“In this groundbreaking work, world-renowned Buddhist teach Yongey Mingyur Rinpoche invites us to join him in unlocking the secrets behind the practice of meditation.  Working with neuroscientists at the Waisman Laboratory for Brain Imaging and Behavior, Yongey Mingyur provides clear insights into modern research indicating that systematic training in meditation can enhance activity in areas of the brain associated with happiness and compassion.”

At the time, I practiced yoga daily, both at home and at a nearby yoga center.  On Sunday mornings I painted the yoga students during the early morning Ashtanga class.  For me, live painting is a form of meditation.  Drawing and painting, whether en plein air, in the studio or at a performance is always a form of meditation.  I thought that by combining yoga and breathing exercises with simple visual creativity exercises I might unlock the door to the joy of living in a world of creativity for those who convince themselves that they are not creative.  It is my belief that everyone can live a creative life, experiencing joy every day without quitting a job to become an artist, a musician or a poet.  Being an artist, my path is mostly through the forest of the visual arts.  That is the path I’m able to share with others.  For about a year I offered Creativity Workshops at the Yoga Center,  at an art gallery and in my home.  At the end of the year I stopped.  I had not successfully communicated my message, perhaps because I had not stated what that message really was…..

If I don’t exercise, nurture and challenge my brain, each and every day, it will lose its ability to perform the tasks I need it to perform.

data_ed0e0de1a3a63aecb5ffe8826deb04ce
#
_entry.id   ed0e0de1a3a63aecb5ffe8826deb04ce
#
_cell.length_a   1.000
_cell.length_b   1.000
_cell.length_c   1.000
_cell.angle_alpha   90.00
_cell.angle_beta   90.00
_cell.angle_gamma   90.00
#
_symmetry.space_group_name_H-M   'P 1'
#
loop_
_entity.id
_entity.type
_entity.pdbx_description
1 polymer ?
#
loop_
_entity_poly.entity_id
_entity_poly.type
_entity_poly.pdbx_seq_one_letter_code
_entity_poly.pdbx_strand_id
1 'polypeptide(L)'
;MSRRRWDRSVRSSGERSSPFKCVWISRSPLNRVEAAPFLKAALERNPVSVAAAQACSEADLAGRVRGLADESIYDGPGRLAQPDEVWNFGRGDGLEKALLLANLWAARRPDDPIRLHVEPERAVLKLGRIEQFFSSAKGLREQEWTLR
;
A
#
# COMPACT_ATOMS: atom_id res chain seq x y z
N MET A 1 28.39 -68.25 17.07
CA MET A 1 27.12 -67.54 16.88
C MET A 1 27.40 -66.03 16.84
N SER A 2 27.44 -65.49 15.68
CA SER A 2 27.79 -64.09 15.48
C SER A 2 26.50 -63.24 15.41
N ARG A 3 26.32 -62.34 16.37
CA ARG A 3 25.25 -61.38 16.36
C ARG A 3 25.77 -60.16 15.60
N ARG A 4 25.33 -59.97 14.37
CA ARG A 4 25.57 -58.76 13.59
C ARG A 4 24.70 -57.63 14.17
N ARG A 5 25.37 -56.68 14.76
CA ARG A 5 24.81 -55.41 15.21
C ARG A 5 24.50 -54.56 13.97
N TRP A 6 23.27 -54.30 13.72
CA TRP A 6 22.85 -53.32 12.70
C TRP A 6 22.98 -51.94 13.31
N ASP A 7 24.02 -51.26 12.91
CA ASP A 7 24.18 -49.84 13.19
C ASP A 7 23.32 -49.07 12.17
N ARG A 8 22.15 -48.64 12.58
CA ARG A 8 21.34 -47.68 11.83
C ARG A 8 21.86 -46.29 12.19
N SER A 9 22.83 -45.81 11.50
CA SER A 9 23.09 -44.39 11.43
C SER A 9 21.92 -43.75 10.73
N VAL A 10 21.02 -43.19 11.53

What I didn’t realize at the time was that even if I exercise, nurture and challenge my brain, I might be one of the many unlucky individuals whose brain stops serving them well in spite of Herculean efforts.  My father is one of those unlucky ones.  Into his mid eighties he walked seven miles a day.  He read hundreds of books, wrote poetry on a daily basis, danced four nights a week, played (and won) at card games and board games to say nothing of being the neighborhood Croquet Champion.  He volunteered in his community, served as a business arbitrator and stayed involved with the activities of his children, grandchildren and great-grandchildren.  My father suffers dementia, perhaps Alzheimer’s.

Two years ago we moved my father out of the house he and my mother built with their own hands.  He now lives in an assisted living facility, a forty minute drive from my home.  Thursday is our day together.  For the first year and a half, we walked together exploring the parks, trails, gardens and forests in the area.  We stopped to rest on benches, rocks and tree stumps.  My father wrote poetry and I sketched.  Dad never remembered where we had been, nor that I had been to see him.  The only evidence of our adventures is his green notebook, my sketchbook and the weekly blog posts on our family site, Walks With Dad.  I tried to present the day with truth and humor while, at the same time, letting my siblings know how my father was doing.  Our adventurous walks have now become quite tame due to my father’s quickly debilitating condition.

Dad was an electrical engineer.  One might say that he was extremely left-brained.  Abstract art was a total mystery to him.  A building drawn without being in perfect perspective was simply bad art.  His poetry had to rhyme. He thought, because I often painted abstractly, I painted that way because I hadn’t learned to draw well enough to create real art.  About the same time that we noticed his memory slipping, I noticed that he spent more time looking at abstract art than representational art when he attended my exhibits.  At one gallery, he made the comment, “I think I finally understand why you might want to paint like that.”  I was stunned.